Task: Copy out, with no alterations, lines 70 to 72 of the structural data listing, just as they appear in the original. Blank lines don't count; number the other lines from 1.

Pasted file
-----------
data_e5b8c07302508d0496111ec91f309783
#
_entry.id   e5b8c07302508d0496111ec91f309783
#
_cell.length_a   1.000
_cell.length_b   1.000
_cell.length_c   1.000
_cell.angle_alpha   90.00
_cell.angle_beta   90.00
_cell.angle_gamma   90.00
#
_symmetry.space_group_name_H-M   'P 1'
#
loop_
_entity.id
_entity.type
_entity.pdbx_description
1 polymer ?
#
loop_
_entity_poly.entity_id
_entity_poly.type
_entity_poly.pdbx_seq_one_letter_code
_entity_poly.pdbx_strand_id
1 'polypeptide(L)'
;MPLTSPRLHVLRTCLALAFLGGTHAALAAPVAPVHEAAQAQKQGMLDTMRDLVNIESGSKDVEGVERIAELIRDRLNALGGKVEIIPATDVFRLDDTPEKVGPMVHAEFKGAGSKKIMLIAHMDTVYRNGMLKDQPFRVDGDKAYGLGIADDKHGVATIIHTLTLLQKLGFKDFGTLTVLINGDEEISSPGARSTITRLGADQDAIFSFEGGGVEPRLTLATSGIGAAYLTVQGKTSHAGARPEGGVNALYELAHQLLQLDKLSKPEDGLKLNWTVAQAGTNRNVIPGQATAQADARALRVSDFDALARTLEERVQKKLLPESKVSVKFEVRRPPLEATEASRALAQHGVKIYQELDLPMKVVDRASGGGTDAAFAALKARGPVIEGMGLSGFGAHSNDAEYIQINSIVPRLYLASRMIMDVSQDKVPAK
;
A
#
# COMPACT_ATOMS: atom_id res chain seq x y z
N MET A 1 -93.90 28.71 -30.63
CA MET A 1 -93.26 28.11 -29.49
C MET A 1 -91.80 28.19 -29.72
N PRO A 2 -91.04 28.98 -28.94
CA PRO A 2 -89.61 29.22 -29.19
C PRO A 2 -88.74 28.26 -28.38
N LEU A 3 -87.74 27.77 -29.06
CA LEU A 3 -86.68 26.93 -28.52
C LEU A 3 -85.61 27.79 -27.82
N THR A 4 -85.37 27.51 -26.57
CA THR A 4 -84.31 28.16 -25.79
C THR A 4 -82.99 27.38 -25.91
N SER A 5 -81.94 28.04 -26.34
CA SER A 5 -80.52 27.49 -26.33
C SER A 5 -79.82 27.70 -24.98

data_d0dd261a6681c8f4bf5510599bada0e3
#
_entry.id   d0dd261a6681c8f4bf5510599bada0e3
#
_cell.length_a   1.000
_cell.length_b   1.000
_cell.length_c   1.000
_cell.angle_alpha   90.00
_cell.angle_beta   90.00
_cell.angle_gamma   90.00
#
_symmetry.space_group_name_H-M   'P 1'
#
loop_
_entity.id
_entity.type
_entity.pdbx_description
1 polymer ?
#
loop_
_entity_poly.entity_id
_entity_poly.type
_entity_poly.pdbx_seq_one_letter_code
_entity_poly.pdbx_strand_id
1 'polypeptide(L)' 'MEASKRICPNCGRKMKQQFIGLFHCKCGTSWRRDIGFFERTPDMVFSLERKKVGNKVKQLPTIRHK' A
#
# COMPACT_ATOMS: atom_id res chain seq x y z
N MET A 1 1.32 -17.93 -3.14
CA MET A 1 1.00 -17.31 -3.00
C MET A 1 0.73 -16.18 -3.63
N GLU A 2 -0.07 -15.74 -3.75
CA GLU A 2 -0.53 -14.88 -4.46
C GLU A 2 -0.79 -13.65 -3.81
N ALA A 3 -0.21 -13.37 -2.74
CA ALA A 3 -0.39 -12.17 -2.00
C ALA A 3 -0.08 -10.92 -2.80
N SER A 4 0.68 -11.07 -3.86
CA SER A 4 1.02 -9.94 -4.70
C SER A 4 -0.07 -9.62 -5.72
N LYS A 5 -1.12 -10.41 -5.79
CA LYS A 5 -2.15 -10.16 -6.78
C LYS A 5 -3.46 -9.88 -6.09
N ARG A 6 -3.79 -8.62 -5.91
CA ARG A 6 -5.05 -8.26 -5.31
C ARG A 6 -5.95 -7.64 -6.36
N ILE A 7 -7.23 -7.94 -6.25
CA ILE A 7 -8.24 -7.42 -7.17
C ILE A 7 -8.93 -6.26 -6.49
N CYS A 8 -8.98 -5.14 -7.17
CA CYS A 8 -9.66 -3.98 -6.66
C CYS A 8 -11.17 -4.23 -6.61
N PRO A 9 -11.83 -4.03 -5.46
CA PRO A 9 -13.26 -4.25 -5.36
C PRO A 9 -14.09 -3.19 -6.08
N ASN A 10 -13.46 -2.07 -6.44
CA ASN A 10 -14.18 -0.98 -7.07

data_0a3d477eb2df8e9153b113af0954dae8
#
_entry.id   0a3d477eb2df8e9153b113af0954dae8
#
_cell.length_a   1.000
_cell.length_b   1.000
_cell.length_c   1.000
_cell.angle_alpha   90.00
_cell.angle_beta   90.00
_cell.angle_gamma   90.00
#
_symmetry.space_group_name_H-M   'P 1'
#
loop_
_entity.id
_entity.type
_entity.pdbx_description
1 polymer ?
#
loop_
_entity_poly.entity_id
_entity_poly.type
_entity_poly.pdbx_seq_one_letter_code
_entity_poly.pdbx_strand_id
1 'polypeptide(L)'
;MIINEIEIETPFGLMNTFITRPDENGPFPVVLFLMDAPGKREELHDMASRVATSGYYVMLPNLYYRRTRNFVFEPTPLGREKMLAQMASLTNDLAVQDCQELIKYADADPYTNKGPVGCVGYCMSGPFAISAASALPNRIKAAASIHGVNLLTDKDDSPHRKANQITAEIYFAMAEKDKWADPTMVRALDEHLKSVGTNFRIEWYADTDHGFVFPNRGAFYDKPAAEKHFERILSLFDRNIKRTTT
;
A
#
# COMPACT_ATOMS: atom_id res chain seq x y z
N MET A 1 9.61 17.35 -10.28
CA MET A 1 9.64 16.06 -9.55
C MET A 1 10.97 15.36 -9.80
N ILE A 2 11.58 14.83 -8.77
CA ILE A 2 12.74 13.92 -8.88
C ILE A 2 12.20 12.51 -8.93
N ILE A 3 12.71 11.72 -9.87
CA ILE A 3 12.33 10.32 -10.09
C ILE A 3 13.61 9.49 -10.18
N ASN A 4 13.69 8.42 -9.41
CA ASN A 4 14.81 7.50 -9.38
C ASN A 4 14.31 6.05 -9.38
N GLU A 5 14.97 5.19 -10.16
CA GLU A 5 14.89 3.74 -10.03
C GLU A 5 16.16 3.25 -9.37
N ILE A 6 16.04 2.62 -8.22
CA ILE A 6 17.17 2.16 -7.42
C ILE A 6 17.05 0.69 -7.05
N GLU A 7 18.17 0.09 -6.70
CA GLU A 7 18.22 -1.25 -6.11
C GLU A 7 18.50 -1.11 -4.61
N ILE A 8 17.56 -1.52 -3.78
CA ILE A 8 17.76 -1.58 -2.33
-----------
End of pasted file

1 'polypeptide(L)' 'MEASKRICPNCGRKMKQQFIGLFHCKCGTSWRRDIGFFERTPDMVFSLERKKVGNKVKQLPTIRHK' A
#
# COMPACT_ATOMS: atom_id res chain seq x y z